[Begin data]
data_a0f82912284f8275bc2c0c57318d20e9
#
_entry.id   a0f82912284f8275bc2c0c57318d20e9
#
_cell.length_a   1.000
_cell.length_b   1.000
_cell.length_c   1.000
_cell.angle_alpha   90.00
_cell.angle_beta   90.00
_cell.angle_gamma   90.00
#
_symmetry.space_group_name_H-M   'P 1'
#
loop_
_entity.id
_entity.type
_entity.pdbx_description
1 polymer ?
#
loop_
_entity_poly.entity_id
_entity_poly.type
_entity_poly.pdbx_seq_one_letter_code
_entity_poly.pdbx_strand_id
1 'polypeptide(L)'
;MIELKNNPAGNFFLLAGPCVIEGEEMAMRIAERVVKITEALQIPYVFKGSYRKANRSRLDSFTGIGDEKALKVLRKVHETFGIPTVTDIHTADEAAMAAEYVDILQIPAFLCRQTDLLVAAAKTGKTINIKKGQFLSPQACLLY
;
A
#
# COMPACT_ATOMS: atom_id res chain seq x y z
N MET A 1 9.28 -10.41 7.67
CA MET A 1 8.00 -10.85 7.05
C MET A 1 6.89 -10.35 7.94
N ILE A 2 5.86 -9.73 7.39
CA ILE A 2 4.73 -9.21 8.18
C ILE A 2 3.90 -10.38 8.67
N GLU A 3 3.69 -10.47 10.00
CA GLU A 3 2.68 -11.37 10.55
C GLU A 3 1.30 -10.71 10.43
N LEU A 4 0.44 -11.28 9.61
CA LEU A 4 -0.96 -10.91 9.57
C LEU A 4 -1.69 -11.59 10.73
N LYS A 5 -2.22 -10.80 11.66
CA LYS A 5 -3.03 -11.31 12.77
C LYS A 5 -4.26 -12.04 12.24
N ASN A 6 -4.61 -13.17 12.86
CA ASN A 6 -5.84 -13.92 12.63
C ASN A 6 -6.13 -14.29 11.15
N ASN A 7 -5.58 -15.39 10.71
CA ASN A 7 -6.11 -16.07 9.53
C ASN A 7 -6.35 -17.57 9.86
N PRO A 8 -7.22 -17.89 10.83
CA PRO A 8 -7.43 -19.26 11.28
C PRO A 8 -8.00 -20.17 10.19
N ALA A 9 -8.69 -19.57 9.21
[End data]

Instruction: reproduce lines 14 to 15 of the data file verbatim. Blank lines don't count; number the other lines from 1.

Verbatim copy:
loop_
_entity.id